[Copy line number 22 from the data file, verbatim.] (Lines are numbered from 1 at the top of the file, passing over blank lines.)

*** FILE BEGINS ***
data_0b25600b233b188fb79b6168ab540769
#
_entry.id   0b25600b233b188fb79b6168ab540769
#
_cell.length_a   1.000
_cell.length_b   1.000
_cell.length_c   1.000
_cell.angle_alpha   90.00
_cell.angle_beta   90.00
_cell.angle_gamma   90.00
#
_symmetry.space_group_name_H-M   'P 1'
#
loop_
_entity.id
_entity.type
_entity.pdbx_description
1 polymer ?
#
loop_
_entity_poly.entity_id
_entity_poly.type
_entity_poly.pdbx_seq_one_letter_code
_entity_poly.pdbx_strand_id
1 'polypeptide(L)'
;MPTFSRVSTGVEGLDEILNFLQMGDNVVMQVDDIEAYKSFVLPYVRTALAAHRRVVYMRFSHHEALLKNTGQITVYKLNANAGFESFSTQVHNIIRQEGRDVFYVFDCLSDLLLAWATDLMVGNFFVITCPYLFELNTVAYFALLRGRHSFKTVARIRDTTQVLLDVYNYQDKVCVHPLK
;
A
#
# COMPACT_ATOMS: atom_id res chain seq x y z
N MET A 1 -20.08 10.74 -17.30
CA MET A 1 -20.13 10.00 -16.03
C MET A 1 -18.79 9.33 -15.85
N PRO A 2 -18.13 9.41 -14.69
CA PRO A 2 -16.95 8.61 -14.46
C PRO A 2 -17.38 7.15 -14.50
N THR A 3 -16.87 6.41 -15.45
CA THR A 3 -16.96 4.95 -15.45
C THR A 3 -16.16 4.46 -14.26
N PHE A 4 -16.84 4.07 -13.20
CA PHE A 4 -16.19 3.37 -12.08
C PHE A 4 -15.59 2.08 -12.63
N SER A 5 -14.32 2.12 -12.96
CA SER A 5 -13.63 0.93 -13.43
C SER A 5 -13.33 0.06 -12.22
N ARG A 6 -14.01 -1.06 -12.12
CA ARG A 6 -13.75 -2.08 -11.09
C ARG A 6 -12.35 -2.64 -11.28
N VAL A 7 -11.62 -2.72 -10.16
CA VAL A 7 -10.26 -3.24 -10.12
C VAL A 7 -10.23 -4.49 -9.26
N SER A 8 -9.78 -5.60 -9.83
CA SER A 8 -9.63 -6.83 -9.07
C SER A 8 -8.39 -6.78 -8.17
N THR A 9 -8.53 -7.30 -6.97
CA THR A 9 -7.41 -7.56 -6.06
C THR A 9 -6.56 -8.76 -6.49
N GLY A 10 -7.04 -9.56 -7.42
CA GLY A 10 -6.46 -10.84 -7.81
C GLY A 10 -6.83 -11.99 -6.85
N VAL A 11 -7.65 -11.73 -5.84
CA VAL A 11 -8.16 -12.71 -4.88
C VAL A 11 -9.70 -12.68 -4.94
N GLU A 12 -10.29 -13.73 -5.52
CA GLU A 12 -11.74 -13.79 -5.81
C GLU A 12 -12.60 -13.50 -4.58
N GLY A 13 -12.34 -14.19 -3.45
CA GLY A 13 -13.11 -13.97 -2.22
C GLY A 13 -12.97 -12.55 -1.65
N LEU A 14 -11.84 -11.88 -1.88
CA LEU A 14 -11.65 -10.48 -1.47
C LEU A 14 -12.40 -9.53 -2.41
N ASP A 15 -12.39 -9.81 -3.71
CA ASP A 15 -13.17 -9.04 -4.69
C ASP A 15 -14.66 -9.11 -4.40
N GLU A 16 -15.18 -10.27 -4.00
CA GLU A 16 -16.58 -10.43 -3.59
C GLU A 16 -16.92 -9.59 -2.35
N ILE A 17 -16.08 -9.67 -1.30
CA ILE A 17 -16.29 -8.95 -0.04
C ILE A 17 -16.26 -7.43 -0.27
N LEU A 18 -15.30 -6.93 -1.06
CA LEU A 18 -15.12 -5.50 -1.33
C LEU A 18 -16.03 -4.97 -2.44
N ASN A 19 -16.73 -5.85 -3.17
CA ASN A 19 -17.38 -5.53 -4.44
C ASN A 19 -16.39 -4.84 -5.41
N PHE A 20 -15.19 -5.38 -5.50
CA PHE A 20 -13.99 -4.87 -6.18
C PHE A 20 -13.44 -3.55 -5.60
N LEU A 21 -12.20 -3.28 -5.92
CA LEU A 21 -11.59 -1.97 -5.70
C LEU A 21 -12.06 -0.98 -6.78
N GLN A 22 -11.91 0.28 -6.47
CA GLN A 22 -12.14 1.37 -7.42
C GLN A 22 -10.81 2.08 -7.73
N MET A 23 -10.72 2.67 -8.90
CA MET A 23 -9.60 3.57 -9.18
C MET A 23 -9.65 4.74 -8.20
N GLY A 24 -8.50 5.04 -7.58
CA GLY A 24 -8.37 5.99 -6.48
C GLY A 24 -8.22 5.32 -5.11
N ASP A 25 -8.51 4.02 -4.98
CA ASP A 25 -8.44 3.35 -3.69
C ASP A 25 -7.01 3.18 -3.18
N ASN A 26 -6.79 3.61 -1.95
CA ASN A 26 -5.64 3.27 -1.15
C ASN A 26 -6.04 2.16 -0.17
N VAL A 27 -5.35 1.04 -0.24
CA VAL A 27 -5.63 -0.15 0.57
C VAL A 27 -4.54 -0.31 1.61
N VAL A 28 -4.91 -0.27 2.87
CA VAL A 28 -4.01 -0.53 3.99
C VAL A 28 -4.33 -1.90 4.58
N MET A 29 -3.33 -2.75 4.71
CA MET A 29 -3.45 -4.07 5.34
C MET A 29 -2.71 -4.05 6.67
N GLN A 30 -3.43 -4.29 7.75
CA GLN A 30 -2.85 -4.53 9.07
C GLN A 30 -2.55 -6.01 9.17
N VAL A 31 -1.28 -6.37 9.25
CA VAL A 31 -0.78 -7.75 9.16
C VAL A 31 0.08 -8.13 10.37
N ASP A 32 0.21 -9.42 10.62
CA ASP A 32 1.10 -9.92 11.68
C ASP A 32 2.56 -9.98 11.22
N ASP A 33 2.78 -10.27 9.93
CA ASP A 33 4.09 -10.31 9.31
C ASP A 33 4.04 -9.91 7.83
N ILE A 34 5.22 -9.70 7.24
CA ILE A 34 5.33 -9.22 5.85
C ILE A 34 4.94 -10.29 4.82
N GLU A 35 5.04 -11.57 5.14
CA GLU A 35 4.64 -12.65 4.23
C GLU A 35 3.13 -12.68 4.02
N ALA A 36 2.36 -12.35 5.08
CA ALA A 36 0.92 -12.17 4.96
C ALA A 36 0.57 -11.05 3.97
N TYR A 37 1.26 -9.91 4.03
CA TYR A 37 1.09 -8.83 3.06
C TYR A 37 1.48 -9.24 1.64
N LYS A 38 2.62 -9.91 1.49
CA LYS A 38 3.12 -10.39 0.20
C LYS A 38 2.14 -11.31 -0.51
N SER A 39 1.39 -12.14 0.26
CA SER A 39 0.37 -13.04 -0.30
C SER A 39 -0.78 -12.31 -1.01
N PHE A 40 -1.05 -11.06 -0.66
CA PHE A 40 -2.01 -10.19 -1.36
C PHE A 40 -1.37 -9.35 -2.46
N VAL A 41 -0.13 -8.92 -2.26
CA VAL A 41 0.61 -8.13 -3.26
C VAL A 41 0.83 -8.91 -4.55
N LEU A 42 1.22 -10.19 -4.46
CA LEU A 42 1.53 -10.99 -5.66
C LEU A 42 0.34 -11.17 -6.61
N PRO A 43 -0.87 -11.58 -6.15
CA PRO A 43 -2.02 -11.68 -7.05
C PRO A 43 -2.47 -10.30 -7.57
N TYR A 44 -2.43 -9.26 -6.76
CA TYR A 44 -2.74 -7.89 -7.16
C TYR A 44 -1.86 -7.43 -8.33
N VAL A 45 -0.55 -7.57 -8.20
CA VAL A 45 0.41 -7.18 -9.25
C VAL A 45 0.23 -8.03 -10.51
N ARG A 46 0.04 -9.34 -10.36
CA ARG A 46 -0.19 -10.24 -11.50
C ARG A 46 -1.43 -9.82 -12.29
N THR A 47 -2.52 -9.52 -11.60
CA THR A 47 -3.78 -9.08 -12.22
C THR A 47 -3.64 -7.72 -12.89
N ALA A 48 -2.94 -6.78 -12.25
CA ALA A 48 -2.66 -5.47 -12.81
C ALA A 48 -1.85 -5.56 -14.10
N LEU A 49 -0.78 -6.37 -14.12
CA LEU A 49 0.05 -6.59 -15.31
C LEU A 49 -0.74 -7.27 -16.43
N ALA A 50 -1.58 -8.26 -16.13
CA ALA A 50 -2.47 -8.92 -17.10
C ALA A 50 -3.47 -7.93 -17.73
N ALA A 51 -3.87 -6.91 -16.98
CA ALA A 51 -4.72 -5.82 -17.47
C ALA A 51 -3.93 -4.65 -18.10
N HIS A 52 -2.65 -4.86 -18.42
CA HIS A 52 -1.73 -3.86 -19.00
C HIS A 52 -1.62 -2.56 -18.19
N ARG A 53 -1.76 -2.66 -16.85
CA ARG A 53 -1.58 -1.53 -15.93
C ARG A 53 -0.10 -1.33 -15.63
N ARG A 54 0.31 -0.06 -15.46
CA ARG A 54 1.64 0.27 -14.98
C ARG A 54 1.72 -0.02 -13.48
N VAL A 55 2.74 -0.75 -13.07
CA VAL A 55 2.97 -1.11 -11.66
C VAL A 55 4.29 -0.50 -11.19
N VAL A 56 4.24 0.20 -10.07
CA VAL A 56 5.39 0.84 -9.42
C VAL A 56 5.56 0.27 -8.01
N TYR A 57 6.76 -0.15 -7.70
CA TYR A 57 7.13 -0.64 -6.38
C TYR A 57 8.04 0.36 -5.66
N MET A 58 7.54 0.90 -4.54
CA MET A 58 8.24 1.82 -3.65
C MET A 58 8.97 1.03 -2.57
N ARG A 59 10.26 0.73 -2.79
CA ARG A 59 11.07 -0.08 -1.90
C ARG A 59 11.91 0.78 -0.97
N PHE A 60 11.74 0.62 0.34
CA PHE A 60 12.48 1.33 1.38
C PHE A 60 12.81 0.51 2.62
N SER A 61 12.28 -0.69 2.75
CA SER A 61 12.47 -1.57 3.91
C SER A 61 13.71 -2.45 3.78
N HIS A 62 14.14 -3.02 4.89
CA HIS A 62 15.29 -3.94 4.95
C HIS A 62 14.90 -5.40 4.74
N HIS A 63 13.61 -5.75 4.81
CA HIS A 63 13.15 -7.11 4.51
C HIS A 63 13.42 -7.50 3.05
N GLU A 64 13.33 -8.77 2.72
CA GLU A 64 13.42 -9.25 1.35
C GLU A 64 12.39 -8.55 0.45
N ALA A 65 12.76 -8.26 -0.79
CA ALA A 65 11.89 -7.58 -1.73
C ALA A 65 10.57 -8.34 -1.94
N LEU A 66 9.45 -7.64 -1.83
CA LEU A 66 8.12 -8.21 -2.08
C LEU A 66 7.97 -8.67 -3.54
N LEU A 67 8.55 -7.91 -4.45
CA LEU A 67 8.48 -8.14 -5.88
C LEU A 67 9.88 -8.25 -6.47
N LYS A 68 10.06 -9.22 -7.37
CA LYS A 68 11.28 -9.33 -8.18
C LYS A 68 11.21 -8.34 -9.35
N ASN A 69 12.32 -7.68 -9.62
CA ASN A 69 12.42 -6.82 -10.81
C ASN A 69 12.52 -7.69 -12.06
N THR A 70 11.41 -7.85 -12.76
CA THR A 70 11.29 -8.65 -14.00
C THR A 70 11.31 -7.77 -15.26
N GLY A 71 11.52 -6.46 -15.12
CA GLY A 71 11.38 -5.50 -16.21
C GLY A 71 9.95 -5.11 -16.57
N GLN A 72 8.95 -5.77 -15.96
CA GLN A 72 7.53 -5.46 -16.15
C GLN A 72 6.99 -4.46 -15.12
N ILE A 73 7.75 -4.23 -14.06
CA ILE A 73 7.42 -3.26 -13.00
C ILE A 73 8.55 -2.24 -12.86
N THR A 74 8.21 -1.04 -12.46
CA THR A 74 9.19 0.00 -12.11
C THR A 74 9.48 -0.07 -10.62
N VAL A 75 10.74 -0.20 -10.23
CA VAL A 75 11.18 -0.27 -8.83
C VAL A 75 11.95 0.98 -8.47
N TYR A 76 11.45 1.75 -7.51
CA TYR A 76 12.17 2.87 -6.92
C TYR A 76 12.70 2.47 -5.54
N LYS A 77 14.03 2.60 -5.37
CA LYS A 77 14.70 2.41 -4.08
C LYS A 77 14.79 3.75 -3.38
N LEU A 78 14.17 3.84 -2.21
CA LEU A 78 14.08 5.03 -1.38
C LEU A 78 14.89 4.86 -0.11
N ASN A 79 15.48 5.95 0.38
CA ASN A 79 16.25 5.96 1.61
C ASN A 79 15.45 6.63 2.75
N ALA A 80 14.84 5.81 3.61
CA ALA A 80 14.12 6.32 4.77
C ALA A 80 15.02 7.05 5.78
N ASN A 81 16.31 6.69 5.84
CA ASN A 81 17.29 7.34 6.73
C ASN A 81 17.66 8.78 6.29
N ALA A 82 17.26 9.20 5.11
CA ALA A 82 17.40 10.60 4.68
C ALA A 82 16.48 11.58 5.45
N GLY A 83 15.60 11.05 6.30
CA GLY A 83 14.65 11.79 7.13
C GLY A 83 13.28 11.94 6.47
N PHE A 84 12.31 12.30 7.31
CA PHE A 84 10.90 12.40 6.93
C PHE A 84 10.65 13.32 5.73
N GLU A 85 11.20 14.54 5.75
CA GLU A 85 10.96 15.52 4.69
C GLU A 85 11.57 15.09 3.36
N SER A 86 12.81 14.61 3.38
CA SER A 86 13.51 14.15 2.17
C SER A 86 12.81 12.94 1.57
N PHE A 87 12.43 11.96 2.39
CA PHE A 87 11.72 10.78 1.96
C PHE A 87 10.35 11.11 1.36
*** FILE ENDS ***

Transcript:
_entity_poly.type